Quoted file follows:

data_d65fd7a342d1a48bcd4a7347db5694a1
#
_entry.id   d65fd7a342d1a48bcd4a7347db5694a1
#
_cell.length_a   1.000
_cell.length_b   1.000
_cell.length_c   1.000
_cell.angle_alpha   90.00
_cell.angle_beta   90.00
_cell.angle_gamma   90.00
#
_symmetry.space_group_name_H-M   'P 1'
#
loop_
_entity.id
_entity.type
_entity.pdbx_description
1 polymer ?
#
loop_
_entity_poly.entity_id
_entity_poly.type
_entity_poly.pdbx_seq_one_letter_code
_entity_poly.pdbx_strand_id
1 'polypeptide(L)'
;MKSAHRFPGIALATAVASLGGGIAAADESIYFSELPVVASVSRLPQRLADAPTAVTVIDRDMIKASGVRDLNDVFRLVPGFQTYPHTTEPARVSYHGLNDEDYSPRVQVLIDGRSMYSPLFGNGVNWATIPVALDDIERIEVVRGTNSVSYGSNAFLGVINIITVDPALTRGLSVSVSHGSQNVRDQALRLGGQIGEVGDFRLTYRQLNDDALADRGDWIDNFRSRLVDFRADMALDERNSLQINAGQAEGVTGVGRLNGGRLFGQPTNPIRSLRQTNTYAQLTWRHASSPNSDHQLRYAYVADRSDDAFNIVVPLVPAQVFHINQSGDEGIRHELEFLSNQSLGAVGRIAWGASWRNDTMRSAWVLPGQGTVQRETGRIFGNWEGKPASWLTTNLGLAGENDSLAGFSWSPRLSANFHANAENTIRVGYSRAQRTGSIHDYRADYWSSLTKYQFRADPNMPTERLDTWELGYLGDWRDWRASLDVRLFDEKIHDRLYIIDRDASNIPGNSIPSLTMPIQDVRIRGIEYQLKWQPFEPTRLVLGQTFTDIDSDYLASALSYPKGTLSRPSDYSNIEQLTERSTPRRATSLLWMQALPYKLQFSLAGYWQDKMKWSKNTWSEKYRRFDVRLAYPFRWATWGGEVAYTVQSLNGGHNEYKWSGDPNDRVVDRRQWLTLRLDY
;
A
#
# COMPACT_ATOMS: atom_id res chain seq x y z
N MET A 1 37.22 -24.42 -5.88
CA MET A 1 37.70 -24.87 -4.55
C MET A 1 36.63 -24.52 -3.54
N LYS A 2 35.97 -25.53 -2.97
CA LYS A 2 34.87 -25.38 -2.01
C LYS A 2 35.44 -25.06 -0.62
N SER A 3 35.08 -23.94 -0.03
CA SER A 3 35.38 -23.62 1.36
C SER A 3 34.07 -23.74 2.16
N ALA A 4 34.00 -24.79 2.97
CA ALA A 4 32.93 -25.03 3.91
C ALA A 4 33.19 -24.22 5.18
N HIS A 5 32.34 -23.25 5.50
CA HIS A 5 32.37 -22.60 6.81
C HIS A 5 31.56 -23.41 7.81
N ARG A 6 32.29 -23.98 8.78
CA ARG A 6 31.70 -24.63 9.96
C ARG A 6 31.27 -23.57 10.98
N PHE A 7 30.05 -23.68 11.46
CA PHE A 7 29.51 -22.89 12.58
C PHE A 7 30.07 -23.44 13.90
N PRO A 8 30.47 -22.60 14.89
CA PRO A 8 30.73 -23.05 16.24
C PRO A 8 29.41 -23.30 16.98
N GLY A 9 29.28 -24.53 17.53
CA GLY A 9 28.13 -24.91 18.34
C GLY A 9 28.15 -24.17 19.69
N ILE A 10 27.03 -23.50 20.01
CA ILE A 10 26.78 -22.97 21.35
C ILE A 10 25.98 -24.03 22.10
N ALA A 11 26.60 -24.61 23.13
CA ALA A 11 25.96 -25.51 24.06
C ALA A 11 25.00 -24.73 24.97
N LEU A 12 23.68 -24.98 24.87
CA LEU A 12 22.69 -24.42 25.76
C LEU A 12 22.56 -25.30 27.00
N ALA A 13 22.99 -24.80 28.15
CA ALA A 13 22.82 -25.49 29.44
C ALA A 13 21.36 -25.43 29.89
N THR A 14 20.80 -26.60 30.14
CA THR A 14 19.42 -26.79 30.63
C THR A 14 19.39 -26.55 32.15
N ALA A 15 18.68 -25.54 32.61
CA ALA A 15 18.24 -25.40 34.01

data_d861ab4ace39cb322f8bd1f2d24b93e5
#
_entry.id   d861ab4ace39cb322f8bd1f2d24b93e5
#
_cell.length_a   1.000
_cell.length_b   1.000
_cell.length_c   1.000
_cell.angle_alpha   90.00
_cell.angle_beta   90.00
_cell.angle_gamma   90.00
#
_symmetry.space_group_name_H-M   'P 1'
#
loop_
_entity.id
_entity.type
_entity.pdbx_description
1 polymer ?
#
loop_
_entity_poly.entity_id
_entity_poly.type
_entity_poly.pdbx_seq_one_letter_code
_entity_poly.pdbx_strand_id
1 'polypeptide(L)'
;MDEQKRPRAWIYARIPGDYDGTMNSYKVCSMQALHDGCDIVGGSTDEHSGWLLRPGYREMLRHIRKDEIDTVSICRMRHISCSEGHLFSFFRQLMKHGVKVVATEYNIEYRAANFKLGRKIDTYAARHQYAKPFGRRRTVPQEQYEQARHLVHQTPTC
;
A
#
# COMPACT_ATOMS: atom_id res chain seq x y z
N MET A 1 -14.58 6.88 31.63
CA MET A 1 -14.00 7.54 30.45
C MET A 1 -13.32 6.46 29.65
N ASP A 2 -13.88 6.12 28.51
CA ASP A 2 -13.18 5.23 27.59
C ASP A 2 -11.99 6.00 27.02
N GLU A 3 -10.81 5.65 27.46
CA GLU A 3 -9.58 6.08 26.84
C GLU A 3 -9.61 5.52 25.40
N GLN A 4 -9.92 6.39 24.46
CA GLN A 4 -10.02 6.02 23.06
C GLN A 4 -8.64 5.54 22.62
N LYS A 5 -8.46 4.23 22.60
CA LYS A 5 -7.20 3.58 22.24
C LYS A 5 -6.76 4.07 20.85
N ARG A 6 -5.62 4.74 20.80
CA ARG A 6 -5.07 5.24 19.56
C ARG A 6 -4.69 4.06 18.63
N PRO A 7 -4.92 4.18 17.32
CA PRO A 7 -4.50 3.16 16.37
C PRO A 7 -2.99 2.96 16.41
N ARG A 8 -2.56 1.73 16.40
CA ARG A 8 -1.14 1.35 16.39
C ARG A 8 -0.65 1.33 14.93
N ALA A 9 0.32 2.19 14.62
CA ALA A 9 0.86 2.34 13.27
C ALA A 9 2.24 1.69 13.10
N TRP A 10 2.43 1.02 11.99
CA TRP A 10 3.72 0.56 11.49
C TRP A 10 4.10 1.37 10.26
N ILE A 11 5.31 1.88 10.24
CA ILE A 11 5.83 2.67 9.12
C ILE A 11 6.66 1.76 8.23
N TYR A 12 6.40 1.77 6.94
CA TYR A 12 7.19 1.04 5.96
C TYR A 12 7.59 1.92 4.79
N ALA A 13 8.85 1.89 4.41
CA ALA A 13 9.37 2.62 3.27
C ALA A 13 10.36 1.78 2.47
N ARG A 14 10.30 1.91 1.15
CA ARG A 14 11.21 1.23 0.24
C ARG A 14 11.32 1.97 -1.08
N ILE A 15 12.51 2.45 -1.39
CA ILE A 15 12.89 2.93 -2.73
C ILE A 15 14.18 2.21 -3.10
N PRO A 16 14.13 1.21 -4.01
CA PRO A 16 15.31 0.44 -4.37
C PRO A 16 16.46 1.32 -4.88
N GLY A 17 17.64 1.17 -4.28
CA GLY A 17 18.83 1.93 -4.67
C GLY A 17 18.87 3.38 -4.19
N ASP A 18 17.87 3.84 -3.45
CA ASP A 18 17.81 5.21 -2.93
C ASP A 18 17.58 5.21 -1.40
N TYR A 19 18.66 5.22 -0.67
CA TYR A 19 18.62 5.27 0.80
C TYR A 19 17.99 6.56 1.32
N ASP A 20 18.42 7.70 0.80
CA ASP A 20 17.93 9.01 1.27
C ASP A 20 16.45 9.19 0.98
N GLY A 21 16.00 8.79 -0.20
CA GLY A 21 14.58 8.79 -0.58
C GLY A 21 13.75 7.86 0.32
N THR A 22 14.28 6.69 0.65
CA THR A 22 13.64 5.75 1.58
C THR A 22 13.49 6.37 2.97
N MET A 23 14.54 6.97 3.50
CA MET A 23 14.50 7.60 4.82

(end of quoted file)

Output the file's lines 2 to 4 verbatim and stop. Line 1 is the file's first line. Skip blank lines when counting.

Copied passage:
#
_entry.id   d65fd7a342d1a48bcd4a7347db5694a1
#